Thank you. Actually I enjoy reading in the bath tub, the books suffer a lot, but hey, thats's my books!
;-)

"Outdated" might have been the wrong word. Maybe it's rather oneself, the reader, who is getting used to once new ideas and / or practices described or reflected in those texts. Of course nothing is wrong, but still, you are not excited about that thought anymore. Even eternal facts are something you get used to, sooner or later. Basically the same is true for her texts, what she stated in her famous "Regarding the Pain of Others": One gets used to it. You even get used to getting used to something ... But I'm afraid that's both rather philosophical and beyond my abilities in English ...


Your abilities in English are fine; more to worry about whether too many people in the world have time to care about these things. I sometimes find that I pick up a book, even of photographs, and come to the conclusion that what once felt to be the perfect description of something has just lost its accuracy, and a rather different interpretation is more apt. Of course, the picture hasn't changed at all (the books are never in the bath which is only where I stand to have a shower, making reading rather unlikely) but as you indicated, the person has.

Sometimes, personal relationships change like that too; when you are young, relationships may be more about the physical and the attractions of flashing smiles and so on, but through time those things vanish into a poor second place, with the value of comfortable silence and a shared glance meaning so much more than all the young adventures ever could. There's something about standing beside someone you have known and loved most of your life, through good times and bad, simply gazing at the sea and the mountains, and a sense of peace and just, well, calm settles around you and it's the best thing you ever knew.

Oh well, the breakfast dishes have to be washed before I go to bed; thank God I had lunch out today.

Burnas noches...

Alan Klein

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Re: Susan Sontag
« Reply #5 on: March 19, 2018, 07:50:27 PM »

Thats a short Version of her "In Plato's Cave" Essay. I happen to have it (as a translation) standing on my toilets bookshelf ... that's not meant to be negative, it's a good place.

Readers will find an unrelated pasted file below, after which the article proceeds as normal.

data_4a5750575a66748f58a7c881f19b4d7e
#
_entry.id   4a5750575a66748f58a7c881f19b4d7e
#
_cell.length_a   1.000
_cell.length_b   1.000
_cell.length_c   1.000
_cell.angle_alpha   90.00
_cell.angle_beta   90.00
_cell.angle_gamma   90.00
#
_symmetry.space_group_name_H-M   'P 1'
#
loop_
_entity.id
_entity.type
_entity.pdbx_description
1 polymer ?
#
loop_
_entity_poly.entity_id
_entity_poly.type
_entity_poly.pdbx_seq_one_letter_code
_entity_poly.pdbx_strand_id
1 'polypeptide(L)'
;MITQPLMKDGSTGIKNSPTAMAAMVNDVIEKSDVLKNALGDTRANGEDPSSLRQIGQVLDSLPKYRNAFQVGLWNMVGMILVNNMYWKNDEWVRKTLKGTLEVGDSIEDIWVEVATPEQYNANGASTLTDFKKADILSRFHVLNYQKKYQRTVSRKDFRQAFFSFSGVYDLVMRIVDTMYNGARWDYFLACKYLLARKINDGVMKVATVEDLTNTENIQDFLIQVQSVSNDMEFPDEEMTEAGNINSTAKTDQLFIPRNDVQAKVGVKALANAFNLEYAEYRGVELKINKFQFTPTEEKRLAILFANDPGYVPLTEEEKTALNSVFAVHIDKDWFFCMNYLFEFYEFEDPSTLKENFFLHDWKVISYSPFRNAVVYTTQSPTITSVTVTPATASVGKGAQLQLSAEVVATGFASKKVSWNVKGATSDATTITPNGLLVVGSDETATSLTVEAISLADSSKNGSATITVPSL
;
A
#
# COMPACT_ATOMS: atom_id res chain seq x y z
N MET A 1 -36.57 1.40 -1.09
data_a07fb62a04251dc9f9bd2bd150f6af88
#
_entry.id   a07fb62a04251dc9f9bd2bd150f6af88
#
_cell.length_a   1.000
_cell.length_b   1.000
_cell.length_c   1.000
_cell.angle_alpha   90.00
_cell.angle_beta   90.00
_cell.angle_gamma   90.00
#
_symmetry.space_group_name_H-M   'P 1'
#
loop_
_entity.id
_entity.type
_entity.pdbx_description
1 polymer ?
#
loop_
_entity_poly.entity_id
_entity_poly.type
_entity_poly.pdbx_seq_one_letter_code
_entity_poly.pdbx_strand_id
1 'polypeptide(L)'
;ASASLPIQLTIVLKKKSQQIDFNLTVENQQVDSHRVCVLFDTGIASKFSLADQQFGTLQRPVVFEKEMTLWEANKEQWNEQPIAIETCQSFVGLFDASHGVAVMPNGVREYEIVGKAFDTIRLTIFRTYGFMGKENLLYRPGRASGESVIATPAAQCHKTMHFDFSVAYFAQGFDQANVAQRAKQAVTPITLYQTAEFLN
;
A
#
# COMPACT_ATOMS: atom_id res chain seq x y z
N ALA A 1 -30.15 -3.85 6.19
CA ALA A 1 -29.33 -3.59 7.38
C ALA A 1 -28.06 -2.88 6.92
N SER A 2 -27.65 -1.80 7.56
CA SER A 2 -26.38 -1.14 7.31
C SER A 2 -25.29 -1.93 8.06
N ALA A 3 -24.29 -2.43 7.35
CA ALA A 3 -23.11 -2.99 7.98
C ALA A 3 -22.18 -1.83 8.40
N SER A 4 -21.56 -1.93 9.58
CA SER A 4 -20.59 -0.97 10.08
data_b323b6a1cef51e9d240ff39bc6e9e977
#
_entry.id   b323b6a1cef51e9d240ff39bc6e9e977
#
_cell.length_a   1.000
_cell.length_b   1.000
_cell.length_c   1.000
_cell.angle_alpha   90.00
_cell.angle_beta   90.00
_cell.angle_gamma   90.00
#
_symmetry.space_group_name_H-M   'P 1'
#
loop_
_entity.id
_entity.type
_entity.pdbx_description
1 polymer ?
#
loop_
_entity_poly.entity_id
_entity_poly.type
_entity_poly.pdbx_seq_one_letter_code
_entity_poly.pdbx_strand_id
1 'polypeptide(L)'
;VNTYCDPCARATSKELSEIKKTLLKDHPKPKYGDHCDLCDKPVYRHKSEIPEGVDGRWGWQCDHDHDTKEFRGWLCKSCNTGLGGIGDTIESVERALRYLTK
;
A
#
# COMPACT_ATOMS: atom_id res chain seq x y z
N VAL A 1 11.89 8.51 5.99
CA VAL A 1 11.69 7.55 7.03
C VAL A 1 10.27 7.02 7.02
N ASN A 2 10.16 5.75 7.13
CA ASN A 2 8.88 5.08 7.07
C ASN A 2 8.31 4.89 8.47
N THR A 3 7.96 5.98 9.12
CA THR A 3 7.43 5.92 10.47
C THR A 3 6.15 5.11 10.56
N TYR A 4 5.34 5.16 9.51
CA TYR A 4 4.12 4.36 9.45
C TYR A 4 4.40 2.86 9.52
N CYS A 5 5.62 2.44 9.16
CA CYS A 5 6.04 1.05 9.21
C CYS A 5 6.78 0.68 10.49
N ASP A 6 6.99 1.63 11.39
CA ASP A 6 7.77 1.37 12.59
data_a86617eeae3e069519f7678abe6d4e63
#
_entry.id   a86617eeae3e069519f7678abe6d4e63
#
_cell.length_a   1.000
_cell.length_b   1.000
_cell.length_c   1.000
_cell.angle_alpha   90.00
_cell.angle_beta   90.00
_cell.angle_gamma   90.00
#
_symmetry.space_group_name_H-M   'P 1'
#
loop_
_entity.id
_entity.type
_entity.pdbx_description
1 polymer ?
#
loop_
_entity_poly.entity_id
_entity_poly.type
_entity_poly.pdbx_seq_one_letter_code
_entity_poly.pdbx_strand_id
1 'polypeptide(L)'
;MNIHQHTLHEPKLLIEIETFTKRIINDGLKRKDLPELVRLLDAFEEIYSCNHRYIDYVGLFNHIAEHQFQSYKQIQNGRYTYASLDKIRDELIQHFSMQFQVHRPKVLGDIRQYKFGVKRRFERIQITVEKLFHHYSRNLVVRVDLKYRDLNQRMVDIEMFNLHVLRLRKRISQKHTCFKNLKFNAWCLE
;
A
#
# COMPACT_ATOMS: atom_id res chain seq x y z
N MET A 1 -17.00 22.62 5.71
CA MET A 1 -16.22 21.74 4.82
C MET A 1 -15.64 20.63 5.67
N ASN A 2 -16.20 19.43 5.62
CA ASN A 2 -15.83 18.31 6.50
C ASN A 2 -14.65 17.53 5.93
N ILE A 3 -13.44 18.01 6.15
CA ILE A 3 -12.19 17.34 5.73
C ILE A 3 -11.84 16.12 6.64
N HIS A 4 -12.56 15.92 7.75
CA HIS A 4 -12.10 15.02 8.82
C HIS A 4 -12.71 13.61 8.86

Basically I find most of her writing becoming "historical" slowly. There're "classic" texts about photography and students are supposed to read them (which is not a bad thing), but, still, it feels outdated. Just my impression. When I first read this, and the other "classic" essays from Sontag, they gave me something. Though rather disillusionment. But today? I don't know.

Interestingly the other big "classic" writer about photography, R. Barthes, is still a much more valuable read for me, from time to time.

But actually "writing about photography" is somehow almost as bad as "writing about art", I think, eventually.
;-)
Reading about the photographers is more interesting than reading about their work.  Same for most artists I think. 

Rob C

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Re: Susan Sontag
« Reply #6 on: March 20, 2018, 07:11:02 AM »

Reading about the photographers is more interesting than reading about their work.  Same for most artists I think.

For once, I totally agree with you.

It's a point I made a couple of years ago, here on LuLa, about finding all those how-to videos of some guy pontificating about his photography quite lacking in interest (for me). Watching somebody else shoot or print tells you very little that looking at his pictures doesn't show you already. Technique is just that: it's a cold fish that gives you neither the same mindset nor skills inherent in the guy you might be watching with huge round eyes.

I do look at whatever videos I can find that feature Peter Lindbergh; I don't do that in the crazy hope of getting his gigs; I don't do it in the hope of learning very much. I do it because the team that makes those videos makes a product that, of itself, is fascinating for somebody who has worked in that genre of photography. In fact, the videos attract me much more than do the stills that can be found online or in the magazines. The appeal (of the vids) is in the chat, the throw-aways; the sense of something happening that is absent from the stilted "instructive" interview. And most I've seen are, unfortunately, stilted.